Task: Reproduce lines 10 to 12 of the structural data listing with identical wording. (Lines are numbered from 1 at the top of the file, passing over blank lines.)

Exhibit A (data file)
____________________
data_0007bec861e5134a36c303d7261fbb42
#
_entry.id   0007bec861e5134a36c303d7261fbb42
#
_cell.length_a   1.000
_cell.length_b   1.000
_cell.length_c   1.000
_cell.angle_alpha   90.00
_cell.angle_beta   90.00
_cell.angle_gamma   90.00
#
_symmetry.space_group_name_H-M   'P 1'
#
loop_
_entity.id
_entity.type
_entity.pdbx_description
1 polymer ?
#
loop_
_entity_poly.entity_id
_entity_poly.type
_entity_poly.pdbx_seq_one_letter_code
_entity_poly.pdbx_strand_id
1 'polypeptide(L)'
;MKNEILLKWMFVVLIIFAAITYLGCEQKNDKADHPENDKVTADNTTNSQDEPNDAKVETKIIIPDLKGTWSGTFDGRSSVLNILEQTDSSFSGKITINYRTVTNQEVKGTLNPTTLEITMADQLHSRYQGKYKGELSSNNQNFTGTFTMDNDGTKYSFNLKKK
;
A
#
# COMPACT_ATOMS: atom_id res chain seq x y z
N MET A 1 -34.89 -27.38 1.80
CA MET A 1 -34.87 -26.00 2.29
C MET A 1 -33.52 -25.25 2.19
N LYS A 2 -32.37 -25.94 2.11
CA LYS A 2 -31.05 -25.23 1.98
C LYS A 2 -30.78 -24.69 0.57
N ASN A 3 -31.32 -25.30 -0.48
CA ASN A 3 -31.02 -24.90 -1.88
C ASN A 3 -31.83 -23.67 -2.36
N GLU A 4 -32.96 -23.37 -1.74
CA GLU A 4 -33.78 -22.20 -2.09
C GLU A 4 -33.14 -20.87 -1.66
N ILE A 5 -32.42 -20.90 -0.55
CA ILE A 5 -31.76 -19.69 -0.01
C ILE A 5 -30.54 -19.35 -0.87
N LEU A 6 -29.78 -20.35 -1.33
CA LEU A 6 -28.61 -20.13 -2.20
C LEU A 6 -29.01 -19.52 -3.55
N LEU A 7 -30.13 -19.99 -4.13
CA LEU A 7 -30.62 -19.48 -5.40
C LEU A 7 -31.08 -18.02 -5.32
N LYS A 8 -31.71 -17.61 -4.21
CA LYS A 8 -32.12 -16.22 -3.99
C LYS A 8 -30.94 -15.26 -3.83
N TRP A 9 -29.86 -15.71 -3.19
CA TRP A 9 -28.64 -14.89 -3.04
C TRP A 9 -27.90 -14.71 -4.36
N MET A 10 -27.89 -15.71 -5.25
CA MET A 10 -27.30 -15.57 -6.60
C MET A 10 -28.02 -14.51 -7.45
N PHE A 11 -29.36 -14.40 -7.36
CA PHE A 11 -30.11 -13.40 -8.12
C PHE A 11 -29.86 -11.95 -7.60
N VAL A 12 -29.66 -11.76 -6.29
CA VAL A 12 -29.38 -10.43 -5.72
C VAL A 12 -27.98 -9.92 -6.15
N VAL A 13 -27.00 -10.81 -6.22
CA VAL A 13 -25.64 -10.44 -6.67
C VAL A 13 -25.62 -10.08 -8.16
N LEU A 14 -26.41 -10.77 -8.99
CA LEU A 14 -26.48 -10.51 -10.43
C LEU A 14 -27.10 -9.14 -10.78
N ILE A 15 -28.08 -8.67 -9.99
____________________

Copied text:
_cell.angle_gamma   90.00
#
_symmetry.space_group_name_H-M   'P 1'